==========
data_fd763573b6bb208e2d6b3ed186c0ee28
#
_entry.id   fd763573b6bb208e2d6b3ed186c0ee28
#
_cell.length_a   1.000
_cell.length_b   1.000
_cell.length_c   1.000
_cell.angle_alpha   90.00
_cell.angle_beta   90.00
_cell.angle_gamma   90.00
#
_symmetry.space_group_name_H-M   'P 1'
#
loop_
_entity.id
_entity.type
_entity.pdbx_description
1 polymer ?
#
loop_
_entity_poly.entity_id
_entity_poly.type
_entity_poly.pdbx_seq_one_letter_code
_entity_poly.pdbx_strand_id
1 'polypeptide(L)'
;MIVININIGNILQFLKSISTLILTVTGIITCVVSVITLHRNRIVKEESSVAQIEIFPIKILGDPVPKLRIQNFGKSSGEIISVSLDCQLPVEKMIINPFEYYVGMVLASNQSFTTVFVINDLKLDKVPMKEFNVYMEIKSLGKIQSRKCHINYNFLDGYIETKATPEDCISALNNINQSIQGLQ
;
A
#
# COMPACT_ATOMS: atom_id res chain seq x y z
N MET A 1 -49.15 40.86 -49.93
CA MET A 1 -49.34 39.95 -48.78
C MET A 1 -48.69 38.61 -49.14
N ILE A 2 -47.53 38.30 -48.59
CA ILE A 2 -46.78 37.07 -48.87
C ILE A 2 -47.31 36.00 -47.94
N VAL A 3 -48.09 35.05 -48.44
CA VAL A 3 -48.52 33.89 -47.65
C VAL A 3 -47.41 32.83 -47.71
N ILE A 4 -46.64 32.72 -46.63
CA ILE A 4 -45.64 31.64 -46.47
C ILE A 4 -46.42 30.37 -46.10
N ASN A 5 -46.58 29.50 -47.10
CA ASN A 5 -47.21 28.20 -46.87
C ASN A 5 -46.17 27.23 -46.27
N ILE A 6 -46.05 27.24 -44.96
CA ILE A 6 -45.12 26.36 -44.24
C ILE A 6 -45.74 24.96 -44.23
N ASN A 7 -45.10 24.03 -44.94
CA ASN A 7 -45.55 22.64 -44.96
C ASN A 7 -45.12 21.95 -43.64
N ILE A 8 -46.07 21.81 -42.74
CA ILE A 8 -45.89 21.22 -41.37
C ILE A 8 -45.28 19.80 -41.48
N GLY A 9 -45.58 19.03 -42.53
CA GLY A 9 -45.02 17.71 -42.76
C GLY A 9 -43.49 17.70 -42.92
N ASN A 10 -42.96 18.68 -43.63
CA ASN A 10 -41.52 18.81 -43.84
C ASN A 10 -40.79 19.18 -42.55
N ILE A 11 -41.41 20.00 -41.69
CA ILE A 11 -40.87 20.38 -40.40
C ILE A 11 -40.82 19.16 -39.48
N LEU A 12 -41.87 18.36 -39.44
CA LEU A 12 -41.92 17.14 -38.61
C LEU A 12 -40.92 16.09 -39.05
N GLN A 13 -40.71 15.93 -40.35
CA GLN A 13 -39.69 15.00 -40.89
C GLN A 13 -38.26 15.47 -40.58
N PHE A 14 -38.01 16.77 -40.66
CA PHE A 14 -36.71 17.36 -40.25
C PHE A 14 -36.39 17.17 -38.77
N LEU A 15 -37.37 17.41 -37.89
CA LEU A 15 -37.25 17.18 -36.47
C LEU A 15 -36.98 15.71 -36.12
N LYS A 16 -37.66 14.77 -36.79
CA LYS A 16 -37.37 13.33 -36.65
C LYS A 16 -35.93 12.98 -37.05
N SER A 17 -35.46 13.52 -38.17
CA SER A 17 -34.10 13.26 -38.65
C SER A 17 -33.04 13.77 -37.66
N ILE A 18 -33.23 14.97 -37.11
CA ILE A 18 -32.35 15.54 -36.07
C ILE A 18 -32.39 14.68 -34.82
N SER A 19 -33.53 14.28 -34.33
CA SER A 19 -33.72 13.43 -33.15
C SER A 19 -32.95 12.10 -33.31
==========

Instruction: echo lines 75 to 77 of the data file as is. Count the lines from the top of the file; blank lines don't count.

C LEU A 15 -36.98 15.71 -36.12
N LYS A 16 -37.66 14.77 -36.79
CA LYS A 16 -37.37 13.33 -36.65